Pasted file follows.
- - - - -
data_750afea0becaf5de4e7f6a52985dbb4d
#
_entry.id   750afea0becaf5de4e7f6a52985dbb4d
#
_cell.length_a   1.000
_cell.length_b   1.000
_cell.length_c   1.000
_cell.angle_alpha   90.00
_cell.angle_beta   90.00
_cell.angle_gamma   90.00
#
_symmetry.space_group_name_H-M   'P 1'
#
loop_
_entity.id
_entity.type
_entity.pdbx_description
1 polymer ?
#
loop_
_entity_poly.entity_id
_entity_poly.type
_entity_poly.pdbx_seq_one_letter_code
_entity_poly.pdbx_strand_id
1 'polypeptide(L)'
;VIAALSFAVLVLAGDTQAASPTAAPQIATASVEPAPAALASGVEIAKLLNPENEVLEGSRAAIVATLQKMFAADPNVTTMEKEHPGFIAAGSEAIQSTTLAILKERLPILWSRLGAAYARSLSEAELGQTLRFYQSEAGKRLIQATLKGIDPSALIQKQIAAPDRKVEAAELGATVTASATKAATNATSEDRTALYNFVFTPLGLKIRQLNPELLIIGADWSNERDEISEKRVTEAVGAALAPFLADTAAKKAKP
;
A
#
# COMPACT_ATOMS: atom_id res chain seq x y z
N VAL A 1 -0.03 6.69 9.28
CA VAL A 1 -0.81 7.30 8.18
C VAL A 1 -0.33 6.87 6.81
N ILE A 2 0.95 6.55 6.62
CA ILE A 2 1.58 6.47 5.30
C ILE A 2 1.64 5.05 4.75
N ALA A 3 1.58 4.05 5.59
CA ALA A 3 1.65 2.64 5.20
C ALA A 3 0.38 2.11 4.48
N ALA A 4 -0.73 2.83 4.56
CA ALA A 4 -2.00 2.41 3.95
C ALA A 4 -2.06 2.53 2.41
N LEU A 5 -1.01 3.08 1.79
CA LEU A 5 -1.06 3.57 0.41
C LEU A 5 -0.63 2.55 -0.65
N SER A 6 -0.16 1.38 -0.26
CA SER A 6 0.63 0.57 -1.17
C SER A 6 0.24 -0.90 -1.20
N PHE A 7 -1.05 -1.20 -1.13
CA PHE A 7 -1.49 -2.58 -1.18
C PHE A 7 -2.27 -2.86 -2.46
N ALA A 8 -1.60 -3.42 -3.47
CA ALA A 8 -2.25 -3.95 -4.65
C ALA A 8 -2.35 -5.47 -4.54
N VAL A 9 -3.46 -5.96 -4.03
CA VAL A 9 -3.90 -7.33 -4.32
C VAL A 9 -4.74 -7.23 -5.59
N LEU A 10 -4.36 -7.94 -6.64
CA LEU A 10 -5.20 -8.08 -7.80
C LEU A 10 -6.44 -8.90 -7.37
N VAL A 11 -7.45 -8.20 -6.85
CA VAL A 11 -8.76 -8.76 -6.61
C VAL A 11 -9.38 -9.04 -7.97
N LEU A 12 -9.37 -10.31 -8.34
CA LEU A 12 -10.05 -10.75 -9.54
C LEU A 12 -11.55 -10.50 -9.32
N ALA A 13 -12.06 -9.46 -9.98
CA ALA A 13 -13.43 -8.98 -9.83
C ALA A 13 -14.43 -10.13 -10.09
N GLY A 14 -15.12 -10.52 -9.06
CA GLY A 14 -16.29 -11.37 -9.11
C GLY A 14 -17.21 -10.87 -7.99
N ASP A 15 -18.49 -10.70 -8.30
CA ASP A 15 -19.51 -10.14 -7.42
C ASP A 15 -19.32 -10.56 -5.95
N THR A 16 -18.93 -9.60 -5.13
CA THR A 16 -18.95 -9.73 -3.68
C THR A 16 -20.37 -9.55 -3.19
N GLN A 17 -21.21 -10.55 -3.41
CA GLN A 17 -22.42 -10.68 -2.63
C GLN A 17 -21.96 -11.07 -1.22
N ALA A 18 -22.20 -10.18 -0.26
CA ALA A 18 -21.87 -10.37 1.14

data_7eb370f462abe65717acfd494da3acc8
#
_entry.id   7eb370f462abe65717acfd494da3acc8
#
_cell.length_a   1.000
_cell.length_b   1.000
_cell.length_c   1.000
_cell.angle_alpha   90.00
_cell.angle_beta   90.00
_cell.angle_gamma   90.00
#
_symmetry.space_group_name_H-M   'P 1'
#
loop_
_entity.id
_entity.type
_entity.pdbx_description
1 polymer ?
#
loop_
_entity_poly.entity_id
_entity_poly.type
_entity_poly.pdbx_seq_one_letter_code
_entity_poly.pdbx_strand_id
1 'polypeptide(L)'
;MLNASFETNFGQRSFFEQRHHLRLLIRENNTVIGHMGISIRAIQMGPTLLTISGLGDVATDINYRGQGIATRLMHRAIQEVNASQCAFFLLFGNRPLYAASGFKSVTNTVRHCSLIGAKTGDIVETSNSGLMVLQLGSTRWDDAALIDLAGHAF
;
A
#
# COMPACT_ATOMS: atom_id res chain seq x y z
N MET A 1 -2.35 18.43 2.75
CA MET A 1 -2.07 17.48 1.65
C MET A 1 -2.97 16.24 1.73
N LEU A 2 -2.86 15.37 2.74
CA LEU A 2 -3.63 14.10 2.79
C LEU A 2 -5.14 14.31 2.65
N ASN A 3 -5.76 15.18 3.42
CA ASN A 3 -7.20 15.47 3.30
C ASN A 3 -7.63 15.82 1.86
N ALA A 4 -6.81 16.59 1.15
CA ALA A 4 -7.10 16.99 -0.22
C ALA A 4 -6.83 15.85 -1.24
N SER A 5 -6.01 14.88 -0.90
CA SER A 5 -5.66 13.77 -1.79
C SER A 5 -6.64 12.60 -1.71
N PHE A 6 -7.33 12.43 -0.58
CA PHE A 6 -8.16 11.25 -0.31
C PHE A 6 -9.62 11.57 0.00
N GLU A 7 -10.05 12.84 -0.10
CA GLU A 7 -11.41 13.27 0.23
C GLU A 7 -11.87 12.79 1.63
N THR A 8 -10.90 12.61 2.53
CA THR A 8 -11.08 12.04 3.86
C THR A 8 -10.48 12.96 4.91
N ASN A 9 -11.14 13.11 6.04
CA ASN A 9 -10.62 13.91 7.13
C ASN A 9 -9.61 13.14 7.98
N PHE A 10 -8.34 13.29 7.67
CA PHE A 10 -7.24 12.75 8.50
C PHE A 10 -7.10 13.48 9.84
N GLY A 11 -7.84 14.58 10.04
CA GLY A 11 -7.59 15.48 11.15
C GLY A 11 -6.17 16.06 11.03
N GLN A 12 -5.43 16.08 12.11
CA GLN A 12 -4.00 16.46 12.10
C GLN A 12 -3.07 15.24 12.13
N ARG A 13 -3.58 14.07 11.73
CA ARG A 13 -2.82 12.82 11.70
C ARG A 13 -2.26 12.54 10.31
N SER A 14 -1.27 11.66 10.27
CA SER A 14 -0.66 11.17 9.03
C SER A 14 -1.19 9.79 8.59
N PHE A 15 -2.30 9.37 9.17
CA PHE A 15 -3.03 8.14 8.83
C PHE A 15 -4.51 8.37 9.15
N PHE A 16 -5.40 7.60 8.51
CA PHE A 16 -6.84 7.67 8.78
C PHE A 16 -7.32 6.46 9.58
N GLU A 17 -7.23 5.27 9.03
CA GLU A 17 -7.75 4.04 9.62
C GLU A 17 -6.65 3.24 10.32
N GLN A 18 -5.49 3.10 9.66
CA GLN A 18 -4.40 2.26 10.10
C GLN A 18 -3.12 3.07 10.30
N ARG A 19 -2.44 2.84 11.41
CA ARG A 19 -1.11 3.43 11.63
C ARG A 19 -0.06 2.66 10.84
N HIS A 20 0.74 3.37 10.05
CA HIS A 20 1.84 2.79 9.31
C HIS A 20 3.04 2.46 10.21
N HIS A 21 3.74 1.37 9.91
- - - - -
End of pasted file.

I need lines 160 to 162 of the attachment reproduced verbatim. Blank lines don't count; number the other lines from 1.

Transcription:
CA PHE A 16 -6.84 7.67 8.78
C PHE A 16 -7.32 6.46 9.58
N GLU A 17 -7.23 5.27 9.03